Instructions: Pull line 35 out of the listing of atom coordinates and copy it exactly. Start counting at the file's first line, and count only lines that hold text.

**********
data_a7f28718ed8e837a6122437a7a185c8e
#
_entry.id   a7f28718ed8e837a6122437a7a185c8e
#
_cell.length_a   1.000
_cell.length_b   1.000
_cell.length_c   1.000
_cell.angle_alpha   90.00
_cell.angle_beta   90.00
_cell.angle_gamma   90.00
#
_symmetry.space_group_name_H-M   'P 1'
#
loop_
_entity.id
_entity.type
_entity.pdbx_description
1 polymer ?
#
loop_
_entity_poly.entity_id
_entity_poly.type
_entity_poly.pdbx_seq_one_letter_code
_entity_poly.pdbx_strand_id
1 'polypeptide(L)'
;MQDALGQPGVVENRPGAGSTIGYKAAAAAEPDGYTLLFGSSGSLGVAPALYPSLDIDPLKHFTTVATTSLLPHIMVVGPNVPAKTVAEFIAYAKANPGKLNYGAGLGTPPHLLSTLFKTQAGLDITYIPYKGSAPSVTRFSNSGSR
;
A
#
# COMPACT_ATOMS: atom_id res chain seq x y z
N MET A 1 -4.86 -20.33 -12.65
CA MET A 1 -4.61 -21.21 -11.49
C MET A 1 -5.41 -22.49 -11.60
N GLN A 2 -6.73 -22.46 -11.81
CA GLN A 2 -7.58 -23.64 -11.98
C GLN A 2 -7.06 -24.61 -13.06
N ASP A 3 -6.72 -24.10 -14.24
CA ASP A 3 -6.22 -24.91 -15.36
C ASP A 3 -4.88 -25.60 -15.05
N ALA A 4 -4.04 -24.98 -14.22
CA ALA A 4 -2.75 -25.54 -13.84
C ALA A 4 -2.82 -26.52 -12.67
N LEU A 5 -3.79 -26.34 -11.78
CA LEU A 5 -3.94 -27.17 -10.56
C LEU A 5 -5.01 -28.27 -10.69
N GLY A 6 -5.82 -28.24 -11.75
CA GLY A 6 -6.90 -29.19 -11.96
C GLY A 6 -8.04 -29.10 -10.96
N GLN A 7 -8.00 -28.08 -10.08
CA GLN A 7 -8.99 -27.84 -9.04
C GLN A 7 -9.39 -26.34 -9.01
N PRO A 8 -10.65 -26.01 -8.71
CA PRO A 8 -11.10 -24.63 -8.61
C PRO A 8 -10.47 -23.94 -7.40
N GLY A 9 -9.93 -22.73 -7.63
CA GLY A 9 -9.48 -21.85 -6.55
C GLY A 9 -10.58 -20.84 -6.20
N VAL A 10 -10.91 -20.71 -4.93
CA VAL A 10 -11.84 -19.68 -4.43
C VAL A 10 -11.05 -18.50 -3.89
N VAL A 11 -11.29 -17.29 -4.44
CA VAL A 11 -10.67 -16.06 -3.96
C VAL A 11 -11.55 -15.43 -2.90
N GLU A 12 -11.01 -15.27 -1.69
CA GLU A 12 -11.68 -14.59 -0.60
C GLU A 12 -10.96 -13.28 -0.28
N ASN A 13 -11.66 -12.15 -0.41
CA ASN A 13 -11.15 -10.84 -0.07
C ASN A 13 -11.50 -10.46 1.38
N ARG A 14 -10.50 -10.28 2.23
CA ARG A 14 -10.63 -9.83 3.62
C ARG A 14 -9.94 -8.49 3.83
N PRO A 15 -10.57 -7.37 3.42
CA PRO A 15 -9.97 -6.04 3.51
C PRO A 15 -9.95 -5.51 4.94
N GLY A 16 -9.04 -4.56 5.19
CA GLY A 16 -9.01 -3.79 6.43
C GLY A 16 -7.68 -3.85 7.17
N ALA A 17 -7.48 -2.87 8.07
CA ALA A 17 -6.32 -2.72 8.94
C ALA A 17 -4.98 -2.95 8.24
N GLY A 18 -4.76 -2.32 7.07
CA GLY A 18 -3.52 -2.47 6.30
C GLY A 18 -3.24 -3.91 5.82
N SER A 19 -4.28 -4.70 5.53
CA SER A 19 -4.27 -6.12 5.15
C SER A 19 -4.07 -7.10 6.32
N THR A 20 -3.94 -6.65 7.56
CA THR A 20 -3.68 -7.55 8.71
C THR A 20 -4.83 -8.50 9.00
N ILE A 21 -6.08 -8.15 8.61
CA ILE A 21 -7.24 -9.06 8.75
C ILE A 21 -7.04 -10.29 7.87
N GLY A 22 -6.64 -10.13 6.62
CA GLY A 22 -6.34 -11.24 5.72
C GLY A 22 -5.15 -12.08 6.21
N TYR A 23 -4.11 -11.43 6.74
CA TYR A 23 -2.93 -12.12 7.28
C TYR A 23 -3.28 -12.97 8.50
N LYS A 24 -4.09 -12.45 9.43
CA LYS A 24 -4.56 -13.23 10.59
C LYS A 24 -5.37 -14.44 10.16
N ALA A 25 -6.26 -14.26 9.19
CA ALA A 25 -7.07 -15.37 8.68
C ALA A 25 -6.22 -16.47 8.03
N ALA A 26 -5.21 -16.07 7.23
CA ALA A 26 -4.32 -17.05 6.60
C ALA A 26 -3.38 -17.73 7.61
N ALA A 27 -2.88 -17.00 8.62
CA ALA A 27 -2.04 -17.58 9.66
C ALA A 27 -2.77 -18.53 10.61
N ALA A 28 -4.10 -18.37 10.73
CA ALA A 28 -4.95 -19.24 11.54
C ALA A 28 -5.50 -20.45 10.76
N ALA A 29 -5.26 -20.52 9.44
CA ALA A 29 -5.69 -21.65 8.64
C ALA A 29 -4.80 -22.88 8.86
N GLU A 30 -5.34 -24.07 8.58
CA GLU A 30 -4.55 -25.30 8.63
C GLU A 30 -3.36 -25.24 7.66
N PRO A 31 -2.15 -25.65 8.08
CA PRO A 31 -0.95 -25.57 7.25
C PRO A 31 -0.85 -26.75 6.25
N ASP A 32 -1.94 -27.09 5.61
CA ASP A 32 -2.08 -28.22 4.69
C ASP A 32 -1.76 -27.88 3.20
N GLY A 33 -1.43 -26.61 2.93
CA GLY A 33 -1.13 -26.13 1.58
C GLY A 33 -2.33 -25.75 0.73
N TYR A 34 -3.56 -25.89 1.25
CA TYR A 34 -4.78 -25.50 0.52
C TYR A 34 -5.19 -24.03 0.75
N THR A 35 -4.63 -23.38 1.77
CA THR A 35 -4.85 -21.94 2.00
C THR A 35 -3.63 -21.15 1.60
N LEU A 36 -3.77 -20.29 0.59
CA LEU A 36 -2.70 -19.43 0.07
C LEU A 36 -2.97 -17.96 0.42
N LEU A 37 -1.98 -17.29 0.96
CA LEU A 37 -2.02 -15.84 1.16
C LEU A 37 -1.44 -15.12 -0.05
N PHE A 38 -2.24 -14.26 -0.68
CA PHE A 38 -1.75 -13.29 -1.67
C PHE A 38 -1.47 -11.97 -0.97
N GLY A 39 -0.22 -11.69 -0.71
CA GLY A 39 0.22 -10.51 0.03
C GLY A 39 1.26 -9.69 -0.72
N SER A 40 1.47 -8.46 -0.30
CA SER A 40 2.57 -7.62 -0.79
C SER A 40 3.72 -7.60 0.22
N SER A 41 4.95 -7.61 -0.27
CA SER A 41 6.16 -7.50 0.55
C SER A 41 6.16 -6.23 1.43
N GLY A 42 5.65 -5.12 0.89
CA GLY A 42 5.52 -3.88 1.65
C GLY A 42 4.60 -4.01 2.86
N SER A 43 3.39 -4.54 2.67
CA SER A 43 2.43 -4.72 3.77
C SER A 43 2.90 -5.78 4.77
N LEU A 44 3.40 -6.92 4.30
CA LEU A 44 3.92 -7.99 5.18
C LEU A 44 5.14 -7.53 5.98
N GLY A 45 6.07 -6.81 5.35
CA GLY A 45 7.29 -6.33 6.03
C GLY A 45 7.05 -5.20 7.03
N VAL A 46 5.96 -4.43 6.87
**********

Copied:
CA GLN A 2 -7.58 -23.64 -11.98